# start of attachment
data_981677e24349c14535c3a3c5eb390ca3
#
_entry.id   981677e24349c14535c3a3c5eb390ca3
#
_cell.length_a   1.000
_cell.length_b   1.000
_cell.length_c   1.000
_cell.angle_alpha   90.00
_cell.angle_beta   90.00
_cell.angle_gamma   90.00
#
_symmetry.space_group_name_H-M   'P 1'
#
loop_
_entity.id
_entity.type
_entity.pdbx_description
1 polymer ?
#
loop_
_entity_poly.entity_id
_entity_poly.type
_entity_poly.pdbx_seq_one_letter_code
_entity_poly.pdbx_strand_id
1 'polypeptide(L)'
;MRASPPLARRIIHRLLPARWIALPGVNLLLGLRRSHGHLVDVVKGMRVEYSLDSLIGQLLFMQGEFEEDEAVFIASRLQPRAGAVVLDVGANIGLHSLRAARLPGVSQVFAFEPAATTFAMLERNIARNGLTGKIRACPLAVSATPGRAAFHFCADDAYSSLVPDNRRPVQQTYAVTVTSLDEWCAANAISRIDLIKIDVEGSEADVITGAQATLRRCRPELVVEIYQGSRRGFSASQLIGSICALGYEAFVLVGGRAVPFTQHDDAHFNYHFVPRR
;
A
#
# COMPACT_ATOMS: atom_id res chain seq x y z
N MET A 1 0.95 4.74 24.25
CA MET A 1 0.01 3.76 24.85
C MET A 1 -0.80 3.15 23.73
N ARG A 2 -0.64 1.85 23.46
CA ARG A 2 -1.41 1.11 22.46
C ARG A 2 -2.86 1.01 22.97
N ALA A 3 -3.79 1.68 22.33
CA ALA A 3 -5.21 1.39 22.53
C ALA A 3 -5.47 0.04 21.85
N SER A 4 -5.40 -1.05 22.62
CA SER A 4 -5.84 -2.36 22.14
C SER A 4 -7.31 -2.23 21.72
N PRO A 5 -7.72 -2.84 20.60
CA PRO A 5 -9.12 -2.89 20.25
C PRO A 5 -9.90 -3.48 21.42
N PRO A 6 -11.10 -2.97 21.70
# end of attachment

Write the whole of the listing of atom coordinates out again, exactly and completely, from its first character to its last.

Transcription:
data_981677e24349c14535c3a3c5eb390ca3
#
_entry.id   981677e24349c14535c3a3c5eb390ca3
#
_cell.length_a   1.000
_cell.length_b   1.000
_cell.length_c   1.000
_cell.angle_alpha   90.00
_cell.angle_beta   90.00
_cell.angle_gamma   90.00
#
_symmetry.space_group_name_H-M   'P 1'
#
loop_
_entity.id
_entity.type
_entity.pdbx_description
1 polymer ?
#
loop_
_entity_poly.entity_id
_entity_poly.type
_entity_poly.pdbx_seq_one_letter_code
_entity_poly.pdbx_strand_id
1 'polypeptide(L)'
;MRASPPLARRIIHRLLPARWIALPGVNLLLGLRRSHGHLVDVVKGMRVEYSLDSLIGQLLFMQGEFEEDEAVFIASRLQPRAGAVVLDVGANIGLHSLRAARLPGVSQVFAFEPAATTFAMLERNIARNGLTGKIRACPLAVSATPGRAAFHFCADDAYSSLVPDNRRPVQQTYAVTVTSLDEWCAANAISRIDLIKIDVEGSEADVITGAQATLRRCRPELVVEIYQGSRRGFSASQLIGSICALGYEAFVLVGGRAVPFTQHDDAHFNYHFVPRR
;
A
#
# COMPACT_ATOMS: atom_id res chain seq x y z
N MET A 1 0.95 4.74 24.25
CA MET A 1 0.01 3.76 24.85
C MET A 1 -0.80 3.15 23.73
N ARG A 2 -0.64 1.85 23.46
CA ARG A 2 -1.41 1.11 22.46
C ARG A 2 -2.86 1.01 22.97
N ALA A 3 -3.79 1.68 22.33
CA ALA A 3 -5.21 1.39 22.53
C ALA A 3 -5.47 0.04 21.85
N SER A 4 -5.40 -1.05 22.62
CA SER A 4 -5.84 -2.36 22.14
C SER A 4 -7.31 -2.23 21.72
N PRO A 5 -7.72 -2.84 20.60
CA PRO A 5 -9.12 -2.89 20.25
C PRO A 5 -9.90 -3.48 21.42
N PRO A 6 -11.10 -2.97 21.70